Guardians of the Galaxy Vol. 2 Review

First Word: When the first Guardians of the Galaxy blasted into theatres in 2014, it was a surprise and a revelation. It came out in late July-a certain sign that producers didn’t expect much from the movie. The movie featured a bevy of second-tier stars playing more obscure comic book characters. Three years, a Chris Pratt supernova and three-quarters of a billion dollars later, Vol. 2 didn’t sneak up on anyone. So whether you loved or completely avoided Guardians, that choice will likely decide what you do with Vol. 2 because this sequel flies in the same content universe.

Synopsis: Starlord (Chris Pratt) Gamora (Zoey Saldana), Drax ( Dave Bautista), Rocket (Bradley Cooper), and Groot (Vin Diesel)) are back for another adventure. The Guardians are called to defeat an interdimensional beast at the behest of a race known as The Sovereign. Part of the payment for this feat is Gamora’s semi-cyborg sister, Nebula, whom the Guardians want to turn in for the substantial bounty on her head. But when Rocket steals a boatload of batteries from the rather touchy Sovereign, the planet’s leader hires Yondu – the blue-skinned pirate who kidnapped a young Peter decades ago and essentially raised the boy- to haul the Guardians back to face their crimes. And if that wasn’t enough to make for a super-awkward family reunion, in comes Ego, a turbo powered galactic Celestial who claims to be Starlord’s father. Oh and in addition to looking a bit like Kurt Russell, he simultaneously serves as his very own planet. Ego has been an absentee father all these years, but he’d like to make it up to Starlord by taking him home. It’s a tempting offer. But now that he has found his father what does it mean for his other family- the family that bonded over heroism, wisecracks and classic rock? The universe can be a cold, empty void. When you find someone to fill that void, it’s hard to let go. 7/10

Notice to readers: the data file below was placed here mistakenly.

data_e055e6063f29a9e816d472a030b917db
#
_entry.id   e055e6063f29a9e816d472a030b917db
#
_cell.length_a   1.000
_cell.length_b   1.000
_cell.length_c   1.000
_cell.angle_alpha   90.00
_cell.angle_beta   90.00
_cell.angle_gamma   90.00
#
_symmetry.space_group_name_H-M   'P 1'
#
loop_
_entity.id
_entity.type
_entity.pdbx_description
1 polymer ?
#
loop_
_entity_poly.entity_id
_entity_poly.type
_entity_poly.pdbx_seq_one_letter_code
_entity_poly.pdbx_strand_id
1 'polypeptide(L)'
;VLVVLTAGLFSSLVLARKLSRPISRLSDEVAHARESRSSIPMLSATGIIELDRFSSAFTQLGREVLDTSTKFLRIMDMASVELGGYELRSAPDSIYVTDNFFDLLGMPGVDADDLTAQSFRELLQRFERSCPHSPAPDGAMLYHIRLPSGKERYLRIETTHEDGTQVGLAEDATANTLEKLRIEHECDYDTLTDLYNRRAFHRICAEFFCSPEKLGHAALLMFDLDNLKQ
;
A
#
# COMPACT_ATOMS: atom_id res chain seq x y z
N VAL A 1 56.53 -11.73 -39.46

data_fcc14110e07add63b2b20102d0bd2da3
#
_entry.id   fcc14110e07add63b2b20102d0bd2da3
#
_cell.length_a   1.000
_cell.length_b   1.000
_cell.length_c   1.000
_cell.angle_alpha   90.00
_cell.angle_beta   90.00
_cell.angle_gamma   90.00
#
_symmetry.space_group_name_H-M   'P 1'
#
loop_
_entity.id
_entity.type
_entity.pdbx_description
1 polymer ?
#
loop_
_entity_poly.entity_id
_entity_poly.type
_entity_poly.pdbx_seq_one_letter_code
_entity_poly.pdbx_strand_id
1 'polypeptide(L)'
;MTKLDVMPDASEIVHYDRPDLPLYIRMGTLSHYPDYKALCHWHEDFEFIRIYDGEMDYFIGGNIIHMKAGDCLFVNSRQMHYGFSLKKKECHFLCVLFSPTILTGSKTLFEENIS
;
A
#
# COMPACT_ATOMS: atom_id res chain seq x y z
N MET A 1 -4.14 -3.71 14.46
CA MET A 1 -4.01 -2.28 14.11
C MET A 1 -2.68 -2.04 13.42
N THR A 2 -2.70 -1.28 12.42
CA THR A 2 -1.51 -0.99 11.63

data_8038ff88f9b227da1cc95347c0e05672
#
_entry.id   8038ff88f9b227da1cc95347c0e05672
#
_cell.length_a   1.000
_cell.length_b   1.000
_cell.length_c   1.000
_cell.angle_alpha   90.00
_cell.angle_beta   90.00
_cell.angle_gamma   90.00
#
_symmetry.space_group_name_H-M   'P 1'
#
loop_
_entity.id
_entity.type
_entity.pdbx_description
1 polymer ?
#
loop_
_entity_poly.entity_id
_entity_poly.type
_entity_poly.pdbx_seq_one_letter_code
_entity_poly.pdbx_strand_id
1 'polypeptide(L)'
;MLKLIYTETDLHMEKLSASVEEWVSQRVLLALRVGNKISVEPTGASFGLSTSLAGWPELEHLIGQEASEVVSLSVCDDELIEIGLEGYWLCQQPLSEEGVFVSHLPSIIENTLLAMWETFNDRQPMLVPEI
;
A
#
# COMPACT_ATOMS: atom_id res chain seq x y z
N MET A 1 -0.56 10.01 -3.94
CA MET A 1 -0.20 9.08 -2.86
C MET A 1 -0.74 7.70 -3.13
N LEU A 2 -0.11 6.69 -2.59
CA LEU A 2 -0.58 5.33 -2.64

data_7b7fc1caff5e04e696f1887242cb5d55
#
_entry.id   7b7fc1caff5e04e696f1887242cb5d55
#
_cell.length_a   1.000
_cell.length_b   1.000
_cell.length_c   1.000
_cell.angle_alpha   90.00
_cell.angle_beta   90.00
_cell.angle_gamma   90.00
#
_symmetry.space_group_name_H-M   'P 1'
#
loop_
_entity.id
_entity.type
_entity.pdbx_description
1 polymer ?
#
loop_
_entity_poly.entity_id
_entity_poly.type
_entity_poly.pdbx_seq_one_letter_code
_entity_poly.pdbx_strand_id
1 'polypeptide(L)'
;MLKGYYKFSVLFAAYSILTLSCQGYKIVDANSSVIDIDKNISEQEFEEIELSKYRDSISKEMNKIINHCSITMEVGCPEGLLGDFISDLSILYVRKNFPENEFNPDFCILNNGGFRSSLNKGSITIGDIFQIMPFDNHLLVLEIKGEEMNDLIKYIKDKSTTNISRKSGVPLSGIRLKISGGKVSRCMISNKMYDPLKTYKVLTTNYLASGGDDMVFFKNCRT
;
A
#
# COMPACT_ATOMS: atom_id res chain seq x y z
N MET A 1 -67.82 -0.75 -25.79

Characterization:  James Gunn did an excellent job of giving each character special moments in this film. While in most superhero sequels the director only seems to focus on bigger and better action sequences, Gunn focuses on his characters. Perhaps the greatest misstep of “Vol. 2” is Gunn’s insistence that the follow-up play by sequel rules, separating the Guardians for most of the run time. After watching them fight to become a team in Guardians of the Galaxy, it’s disappointing to watch the dynamic group disappear for round two. The screenplay portions out individual challenges, including Gamora’s ferocious fight with Nebula, fueled by long-simmering jealousies. Rocket finds himself stuck with Yondu, with the pair forced to rely on Baby Groot to engineer a jail break when the Ravagers catch up to them (the subplot also gives birth to a running gag about one Ravager’s poorly chosen nickname). Drax is repulsed by Ego’s personal empath, Mantis (a delightful Pom Klementieff), but can’t keep his eyes off her antennae (the movie’s largest laughs are found here). And Peter remains caught between the possibilities of life with Ego and his team responsibilities, including his love for Gamora. Separation is meant to inspire fresh character motivations, but there’s a certain snap lacking from “Vol. 2,” which occasionally remains in one place for too long. 7.5/10

Cinematography:  Visually, “Vol. 2” is a resplendent movie, with exemplary design elements and CGI work, including an eye-popping visit to Ego’s planet, which is a Technicolor paradise, giving the feature amazing expanse. Gunn also utilizes slo-mo to capture grander scenes of destruction, with one of Yondu’s Yaka Arrow attacks creating a rainfall of dead bodies as the whistler struts to his freedom. There’s a lot to take in while watching Guardians of the Galaxy Vol. 2, and while some of Gunn’s decisions aren’t strong (the 45-minute-long climax is more about noise than spectacle), he constructs a worthy continuation. 8/10

Conclusion: Guardians of the Galaxy Vol 2 is a good sequel that doesn’t play too many MCU games of set-up, remains flush with cameos and surprises, and stays relatively aware of what fans enjoy about the characters in the first place. It’s tremendous fun, even when it could be a little better.

Final Score: 7.5/10

 

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